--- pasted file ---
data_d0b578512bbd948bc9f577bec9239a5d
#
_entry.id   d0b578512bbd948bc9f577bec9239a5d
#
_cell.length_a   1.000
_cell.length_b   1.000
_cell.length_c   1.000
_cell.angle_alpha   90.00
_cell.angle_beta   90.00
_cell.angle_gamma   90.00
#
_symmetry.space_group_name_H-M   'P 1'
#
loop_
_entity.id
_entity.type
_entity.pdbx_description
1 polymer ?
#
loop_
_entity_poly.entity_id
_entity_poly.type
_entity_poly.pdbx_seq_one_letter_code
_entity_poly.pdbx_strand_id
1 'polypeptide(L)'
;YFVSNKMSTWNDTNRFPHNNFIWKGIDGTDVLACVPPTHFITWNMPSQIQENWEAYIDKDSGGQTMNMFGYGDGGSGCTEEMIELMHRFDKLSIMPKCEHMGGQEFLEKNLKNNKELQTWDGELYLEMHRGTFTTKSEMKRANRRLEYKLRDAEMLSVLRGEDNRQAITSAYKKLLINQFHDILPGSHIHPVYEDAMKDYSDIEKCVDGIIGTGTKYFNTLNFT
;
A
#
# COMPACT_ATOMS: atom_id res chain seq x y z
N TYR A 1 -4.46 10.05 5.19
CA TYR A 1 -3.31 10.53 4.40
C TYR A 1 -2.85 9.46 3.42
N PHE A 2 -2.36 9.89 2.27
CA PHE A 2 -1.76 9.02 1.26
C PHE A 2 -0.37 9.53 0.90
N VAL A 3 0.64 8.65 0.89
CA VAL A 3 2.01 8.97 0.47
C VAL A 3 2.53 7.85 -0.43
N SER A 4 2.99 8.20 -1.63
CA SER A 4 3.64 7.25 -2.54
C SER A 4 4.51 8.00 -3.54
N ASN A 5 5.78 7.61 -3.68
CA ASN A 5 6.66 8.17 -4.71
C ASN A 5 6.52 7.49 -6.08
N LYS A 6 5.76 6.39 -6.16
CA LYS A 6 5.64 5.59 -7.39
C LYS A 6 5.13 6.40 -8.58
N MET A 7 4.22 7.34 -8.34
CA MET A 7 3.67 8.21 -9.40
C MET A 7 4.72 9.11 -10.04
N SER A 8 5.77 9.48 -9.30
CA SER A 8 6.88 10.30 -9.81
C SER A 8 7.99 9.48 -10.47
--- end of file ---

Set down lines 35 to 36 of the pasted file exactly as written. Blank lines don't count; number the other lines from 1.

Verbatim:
CA PHE A 2 -1.76 9.02 1.26
C PHE A 2 -0.37 9.53 0.90